The drink we were encouraged to try was Salpicon Payanes which was an iced juice mixture of Lulo (a sharp tomato like fruit), blackberries and chunks of soursop all mixed together into a granita type drink.  Before you drink it you have to squeeze a segment of orange over it first.  It was a refreshing delight.  You can try all these delicacies at MoraCastilla.  The restaurant is on the second floor at the end of the street adjacent to the Ponte.

popayan
Local delicacies

Visit Silvia’s indigenous market

Silvia is a small market town high in the hills about an hour from Popayan.  Every Tuesday the local Misak people come into town to sell and buy their goods at the market.  Quite a few of them still wear their traditional and very distinctive costumes. The market itself is held in and around a fantastic old market hall, you can spend a good hour here wandering around taking in the atmosphere.  The Misak people themselves are very friendly and will chat if you engage with them.

To get to Silvia you get the bus form the transport terminal in Popayan the ticket costs 10000 COP each and the journey takes just over an hour depending on the traffic and road conditions at the time. To get back buy your ticket at the office at the opposite side of the plaza from where the bus dropped you off.  We recommend you go early, we got the 7 o’clock bus.  The market is at it’s best early in the morning and gets slow by noon.

silvia
Silva's Market

Our View

Popayan is a beautiful city to stroll around, it’s a busy and buzzing metropolis trying to get back on it’s feet after the pandemic.  It’s a wonderfull place to spend a few days, if your in the area or why not drop in on your way through.  Hopefully the volcano will of settled down again by the time you get here and you can make the breathless climb to the top which unfortunately we were unable to do.  This does of course give us a great reason to come back one day. 

Booking resources for your trip to Popayan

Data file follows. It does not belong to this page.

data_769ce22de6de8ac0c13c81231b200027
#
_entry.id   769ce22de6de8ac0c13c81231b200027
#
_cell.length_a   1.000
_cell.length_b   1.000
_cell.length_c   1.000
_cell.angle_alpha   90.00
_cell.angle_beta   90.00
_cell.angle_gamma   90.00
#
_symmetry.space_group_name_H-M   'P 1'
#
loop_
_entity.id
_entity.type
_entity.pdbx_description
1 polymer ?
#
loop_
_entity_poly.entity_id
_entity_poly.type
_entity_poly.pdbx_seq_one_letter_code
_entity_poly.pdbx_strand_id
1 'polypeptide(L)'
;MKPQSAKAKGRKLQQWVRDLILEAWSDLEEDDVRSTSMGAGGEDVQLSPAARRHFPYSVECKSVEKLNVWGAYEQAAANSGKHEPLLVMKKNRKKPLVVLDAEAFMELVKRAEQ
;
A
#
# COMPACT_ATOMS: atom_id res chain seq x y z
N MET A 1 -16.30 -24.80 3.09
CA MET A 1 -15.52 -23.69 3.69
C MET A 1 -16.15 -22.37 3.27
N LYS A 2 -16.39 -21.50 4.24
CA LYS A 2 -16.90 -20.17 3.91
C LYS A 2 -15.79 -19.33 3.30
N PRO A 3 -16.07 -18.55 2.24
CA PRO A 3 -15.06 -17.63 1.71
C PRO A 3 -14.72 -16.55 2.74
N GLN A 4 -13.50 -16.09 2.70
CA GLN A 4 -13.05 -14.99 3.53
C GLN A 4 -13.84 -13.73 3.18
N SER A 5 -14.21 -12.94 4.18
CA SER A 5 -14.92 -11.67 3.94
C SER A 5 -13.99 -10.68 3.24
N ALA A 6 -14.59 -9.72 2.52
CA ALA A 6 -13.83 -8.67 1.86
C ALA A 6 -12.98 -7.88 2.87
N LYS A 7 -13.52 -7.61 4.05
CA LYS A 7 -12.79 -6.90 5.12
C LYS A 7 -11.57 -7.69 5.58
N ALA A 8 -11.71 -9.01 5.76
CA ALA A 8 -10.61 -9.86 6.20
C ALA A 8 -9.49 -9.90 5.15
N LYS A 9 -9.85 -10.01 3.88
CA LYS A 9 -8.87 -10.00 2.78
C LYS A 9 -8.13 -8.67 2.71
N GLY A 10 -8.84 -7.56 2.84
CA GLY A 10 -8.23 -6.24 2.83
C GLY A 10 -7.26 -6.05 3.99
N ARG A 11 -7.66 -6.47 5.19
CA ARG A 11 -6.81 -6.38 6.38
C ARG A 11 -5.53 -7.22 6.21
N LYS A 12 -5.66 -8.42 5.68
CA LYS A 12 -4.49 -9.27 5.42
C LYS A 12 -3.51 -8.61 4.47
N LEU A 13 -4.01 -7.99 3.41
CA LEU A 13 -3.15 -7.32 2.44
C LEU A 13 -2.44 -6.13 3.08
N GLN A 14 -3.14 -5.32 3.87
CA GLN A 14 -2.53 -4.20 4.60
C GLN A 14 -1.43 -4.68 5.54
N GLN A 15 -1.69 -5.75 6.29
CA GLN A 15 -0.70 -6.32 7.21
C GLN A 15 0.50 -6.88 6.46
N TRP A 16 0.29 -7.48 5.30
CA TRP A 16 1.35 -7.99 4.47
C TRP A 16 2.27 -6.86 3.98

Flights

You can compare cheap flights on the Expedia platform or here on the Aviasales website.  Both will give you a good idea of how much its going to cost you to get to your chosen destination.

Accommodation

We have always tended to use Booking.com having said that if your on a tight budget another good site to try as a comparison is Hostelworld, If your looking to compare different sites you can do that on Hotellook, we tend to look on here first to make sure we are getting the best deal.

Tours & Tickets

You can book your visits as you go at the entrance to your chosen attraction or site.  Or you could use the following links to book in advance or just to find out what your choices are in the area. GetYourGuide and Tiqets are our go to choices you could try Viator to see how they compare.

For a full list check out our resources page. Don’t forget always shop around to find the best deal for you. What works for us should be good for you but it’s always reassuring to check.

Some of the links on this page contain affiliate marketing links, which means we may get paid commission on sales of those products or services we write about. You will never be charged a fee for shopping through one of our affiliate links. You may even get a discounted rate and we will make a small commission. Our editorial content is not influenced by advertisers or affiliate partnerships.

Related posts you may like
Palomino

Palomino | Is it still the place to chill?

If you’re looking for that chilled out hippy vibe of fifteen years ago perhaps you may find Palomino disappointing.  At times we found it more Benidorm than beguiling.  Or maybe more Magaluf than mystic.  Having said that if you take it for what it is a rustic holiday resort on the Caribbean coast of Colombia then you can still find plenty of reasons to visit.

Read More »

Leave a Comment

Your email address will not be published.